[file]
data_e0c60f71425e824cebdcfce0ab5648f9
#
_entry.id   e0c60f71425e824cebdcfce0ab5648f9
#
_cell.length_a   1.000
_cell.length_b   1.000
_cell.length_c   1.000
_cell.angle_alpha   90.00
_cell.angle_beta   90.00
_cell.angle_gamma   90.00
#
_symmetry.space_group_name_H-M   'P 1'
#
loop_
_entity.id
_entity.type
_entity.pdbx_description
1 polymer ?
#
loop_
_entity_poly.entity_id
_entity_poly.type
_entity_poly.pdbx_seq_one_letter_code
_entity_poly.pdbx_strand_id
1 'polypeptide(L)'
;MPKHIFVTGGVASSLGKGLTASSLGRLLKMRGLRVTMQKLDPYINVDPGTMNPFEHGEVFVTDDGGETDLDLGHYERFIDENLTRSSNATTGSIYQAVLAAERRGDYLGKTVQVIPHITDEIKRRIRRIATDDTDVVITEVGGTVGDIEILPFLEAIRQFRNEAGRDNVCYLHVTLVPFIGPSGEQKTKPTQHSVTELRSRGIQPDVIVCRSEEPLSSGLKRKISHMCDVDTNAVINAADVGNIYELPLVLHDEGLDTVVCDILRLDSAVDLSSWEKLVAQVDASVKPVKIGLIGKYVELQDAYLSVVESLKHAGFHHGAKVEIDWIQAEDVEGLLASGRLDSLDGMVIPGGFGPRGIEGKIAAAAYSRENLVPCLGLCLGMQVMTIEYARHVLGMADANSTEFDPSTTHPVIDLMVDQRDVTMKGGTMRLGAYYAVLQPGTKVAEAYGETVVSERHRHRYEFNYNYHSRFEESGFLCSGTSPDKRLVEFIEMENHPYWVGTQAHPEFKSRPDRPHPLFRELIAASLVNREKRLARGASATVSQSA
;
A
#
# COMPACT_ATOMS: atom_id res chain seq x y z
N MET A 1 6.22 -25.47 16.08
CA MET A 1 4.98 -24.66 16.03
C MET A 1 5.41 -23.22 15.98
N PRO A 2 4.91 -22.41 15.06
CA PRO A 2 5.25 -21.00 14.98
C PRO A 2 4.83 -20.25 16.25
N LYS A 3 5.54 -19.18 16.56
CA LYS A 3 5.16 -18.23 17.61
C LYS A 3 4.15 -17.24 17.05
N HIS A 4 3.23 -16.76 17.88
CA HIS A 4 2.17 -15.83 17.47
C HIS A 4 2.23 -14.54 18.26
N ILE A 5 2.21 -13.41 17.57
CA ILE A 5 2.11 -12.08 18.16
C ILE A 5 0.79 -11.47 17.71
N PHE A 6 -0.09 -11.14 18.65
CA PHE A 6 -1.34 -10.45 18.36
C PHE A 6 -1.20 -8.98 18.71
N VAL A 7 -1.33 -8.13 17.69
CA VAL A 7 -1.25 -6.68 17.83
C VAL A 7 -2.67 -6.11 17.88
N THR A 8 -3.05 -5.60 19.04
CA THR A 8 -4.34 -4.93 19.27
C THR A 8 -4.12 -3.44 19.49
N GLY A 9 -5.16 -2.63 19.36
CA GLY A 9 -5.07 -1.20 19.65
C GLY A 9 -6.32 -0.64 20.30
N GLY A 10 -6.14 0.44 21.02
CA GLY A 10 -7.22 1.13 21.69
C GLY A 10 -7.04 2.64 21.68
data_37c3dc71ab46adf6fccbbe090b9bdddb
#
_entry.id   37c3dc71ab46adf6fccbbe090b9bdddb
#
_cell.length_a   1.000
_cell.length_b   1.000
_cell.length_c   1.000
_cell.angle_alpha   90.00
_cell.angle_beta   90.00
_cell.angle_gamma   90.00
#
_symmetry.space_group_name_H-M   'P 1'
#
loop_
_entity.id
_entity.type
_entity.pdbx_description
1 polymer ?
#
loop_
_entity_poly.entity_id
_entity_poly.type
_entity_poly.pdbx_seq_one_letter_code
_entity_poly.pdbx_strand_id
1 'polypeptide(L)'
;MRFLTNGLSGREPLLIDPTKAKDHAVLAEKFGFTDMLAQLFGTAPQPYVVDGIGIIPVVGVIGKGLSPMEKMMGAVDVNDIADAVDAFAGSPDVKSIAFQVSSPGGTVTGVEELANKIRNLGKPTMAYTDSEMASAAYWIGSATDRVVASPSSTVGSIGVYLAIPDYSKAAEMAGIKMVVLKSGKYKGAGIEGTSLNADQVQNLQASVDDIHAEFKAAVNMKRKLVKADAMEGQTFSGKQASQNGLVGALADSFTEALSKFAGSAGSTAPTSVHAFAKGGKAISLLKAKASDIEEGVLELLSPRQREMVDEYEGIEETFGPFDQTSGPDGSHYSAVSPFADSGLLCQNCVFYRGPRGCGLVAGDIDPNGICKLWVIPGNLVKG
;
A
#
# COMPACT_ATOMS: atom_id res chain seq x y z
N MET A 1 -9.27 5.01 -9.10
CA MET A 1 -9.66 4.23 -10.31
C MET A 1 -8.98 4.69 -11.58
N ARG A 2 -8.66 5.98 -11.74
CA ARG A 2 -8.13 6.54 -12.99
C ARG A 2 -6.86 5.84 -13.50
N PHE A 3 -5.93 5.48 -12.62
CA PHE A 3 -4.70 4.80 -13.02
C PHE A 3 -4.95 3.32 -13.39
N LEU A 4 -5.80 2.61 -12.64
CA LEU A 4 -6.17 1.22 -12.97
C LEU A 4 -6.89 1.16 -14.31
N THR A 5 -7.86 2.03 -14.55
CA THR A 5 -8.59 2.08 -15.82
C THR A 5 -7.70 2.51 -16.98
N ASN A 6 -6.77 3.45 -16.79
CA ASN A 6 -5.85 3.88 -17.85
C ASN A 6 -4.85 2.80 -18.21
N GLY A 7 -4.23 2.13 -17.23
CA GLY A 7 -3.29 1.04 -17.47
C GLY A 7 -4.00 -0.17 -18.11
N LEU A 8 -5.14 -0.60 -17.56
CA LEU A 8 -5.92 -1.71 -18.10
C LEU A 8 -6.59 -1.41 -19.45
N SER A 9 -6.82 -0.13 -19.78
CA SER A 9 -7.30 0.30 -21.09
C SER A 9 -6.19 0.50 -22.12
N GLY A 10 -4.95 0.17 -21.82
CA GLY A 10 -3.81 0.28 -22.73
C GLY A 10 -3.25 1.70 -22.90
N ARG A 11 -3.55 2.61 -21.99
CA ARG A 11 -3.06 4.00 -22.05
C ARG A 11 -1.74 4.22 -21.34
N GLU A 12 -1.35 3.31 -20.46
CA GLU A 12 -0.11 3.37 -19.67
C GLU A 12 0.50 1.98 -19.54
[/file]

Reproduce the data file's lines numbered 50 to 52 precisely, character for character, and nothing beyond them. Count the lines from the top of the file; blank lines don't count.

CA VAL A 7 -1.25 -6.68 17.83
C VAL A 7 -2.67 -6.11 17.88
N THR A 8 -3.05 -5.60 19.04